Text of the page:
Building a Meeting Place Between Disciplines: University of Idaho Offers Law for Architects

Tuesday, October 26 2010


Written by Donna Emert

MOSCOW, Idaho – It takes a whole village to build a house, or a housing tract.

It’s a big, diverse, multi-stakeholder village that can include architects, contractors, developers, home owners, brokers, planners, engineers and attorneys.

Extensive land development and construction can require primary contracts, subcontracts, leases, loans, insurance and other agreements. A working understanding of those sometimes complex legal relationships is essential to practitioners of both law and architecture.

To help both law students and architecture students better understand and navigate those complexities, the College of Law and College of Art and Architecture offer an interdisciplinary course listed as Architecture and the Law in the law curriculum, and Situational Prototyping: Architecture and Law Professional Practicum for architecture students. The graduate-level course was first introduced at University of Idaho in 2008.

“What is beneficial for the different parties in the transaction, from a class such as architecture and the law, is the eye-opening education that each side learns from the other,” said Michael Satz, an associate professor of law who co-teaches the course.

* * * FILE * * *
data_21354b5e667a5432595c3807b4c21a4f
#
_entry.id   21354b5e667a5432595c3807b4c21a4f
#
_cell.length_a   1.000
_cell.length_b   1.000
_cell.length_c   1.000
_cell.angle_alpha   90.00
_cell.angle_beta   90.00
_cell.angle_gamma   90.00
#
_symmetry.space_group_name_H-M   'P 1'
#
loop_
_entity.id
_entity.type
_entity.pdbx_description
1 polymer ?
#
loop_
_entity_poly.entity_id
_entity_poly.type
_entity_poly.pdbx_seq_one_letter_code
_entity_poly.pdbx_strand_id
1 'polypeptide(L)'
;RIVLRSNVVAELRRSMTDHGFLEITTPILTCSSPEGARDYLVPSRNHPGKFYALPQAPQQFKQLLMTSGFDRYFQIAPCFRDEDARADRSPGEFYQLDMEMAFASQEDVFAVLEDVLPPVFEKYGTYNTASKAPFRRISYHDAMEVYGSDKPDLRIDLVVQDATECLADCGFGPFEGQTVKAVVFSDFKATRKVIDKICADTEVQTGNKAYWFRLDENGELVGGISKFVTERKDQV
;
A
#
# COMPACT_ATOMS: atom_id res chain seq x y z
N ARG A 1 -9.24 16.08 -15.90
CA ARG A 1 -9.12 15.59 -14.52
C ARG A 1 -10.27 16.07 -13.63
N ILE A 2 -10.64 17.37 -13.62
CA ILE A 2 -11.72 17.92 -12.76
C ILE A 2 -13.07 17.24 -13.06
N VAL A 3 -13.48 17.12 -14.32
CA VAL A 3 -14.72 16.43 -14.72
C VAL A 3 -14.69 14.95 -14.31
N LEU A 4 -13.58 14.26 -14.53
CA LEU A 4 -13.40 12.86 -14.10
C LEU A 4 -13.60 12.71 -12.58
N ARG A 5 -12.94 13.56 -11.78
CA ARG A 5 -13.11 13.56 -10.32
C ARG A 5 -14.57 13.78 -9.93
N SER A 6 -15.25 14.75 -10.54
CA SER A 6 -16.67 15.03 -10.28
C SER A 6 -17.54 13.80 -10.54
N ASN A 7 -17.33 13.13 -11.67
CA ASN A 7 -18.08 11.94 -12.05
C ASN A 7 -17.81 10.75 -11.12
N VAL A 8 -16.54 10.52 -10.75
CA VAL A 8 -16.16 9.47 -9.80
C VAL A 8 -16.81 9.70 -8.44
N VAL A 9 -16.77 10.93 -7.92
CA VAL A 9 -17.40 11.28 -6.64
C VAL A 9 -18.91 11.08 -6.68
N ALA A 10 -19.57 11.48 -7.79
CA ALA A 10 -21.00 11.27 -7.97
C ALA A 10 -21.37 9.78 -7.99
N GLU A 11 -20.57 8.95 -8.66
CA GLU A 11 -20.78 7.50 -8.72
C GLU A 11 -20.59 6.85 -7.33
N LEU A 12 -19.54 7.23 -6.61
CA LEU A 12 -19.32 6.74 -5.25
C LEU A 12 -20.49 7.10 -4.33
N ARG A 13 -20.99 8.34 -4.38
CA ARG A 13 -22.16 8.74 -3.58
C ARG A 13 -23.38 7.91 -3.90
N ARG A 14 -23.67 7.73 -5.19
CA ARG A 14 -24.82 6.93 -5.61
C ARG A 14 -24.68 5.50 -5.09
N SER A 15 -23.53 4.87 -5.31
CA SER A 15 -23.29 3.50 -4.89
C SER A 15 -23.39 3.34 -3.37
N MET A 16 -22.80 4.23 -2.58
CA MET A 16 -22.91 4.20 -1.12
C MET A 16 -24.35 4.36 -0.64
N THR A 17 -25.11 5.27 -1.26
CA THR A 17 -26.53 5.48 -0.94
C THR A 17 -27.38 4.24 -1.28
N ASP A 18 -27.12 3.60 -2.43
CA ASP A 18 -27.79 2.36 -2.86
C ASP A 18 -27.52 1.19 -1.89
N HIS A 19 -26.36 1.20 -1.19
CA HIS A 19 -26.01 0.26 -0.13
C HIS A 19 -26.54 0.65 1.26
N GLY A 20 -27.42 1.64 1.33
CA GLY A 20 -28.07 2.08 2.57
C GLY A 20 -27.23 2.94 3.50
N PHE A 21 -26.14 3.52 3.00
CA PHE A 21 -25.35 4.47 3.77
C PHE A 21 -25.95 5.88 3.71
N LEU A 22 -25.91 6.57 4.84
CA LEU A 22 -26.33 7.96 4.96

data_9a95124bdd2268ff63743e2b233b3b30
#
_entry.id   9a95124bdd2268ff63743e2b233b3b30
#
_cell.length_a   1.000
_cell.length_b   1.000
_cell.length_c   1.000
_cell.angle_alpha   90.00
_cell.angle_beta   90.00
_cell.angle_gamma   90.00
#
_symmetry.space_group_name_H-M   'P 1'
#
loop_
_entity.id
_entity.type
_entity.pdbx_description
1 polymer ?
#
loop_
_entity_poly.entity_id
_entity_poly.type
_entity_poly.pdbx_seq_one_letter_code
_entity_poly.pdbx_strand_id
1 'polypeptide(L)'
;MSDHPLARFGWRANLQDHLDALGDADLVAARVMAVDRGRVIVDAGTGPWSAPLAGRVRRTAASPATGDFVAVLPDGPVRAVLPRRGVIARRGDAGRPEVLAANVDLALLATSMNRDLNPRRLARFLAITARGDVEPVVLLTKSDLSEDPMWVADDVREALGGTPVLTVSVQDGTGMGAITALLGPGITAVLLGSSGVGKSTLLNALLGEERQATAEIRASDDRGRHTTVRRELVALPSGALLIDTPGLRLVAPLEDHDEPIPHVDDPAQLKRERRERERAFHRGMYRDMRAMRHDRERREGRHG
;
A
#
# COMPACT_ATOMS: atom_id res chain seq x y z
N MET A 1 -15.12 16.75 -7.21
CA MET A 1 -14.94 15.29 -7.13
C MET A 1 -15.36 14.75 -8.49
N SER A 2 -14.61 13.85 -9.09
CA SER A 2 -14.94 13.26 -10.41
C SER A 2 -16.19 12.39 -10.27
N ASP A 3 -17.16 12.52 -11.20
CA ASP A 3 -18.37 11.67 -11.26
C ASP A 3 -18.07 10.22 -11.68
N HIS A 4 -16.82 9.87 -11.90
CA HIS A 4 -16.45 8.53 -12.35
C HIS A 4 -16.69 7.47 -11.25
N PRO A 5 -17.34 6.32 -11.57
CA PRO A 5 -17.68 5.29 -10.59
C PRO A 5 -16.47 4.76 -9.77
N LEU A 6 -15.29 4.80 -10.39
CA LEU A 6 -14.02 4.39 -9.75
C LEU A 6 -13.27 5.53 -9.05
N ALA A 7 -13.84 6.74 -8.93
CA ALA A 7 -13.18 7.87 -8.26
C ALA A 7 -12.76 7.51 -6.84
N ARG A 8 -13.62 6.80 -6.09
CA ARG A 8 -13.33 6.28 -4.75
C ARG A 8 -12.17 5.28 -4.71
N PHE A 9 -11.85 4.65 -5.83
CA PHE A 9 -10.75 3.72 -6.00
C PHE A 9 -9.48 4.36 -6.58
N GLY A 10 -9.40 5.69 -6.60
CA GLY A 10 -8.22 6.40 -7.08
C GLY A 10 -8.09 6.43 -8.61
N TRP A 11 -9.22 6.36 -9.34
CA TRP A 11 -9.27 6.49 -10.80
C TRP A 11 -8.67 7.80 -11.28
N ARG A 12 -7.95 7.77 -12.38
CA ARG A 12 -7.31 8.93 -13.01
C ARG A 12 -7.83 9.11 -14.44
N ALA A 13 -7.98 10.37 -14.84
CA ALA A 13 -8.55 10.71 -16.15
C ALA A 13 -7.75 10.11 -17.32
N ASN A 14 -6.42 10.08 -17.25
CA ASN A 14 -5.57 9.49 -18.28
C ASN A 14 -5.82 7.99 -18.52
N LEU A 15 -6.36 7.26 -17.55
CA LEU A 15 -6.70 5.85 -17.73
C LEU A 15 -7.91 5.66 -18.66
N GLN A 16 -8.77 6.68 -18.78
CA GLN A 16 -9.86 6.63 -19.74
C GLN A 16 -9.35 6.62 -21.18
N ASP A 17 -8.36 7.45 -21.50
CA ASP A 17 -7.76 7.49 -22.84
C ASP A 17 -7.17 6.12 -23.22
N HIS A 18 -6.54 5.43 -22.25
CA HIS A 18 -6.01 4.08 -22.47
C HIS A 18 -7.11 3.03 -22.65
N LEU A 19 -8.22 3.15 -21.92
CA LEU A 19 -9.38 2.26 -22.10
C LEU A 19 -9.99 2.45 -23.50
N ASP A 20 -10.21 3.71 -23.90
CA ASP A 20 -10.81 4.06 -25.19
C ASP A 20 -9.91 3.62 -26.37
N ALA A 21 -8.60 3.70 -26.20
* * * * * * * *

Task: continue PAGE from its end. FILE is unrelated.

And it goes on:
The course covers basic contracting: law students learn to tailor a contract to protect and fit the needs of the architecture students, and architecture students learn the importance of the language of contractual agreement.

The course is team taught. Satz offers an attorney’s perspective, and Román Montoto, associate professor of architecture, teaches from the architect’s point of view.

Once the interdisciplinary student teams develop an understanding of their professional roles, Satz and Montoto throw situational obstacles in the way of student projects. Those problematic scenarios might include a subcontractor not meeting a deadline or a project site determined to contain hazardous waste.

“We use the actual terminal project that the architecture student is working on as the vehicle to facilitate learning,” said Satz. “In this way, the law students actually learn about the architecture profession and the architecture students learn that there is a lot more at stake in this commercial transaction than simply the planning and design of a project.”

Montoto’s and Satz’ practical experience gave rise to the course, and continues to shape it.

Satz earned a juris doctor degree, cum laude, from the University of Michigan Law School in 2001. His experience in private practice since then has included two years of practice focused on bankruptcy and commercial litigation, and four years of practice focused on business formation and structure, including incorporation, commercial and private contracts, commercial law, real estate law and deceptive trade practices.

Montoto studied art history and criticism in preparation for the study of architecture at the University of Wisconsin at Milwaukee. He holds a bachelor of arts degree in art history and criticism, a bachelor’s of science degree in architectural studies, and a master’s degree in architecture. His experience in professional practice ranges from small chapels to high rise office, mixed-use, and residential buildings and corporate office campuses.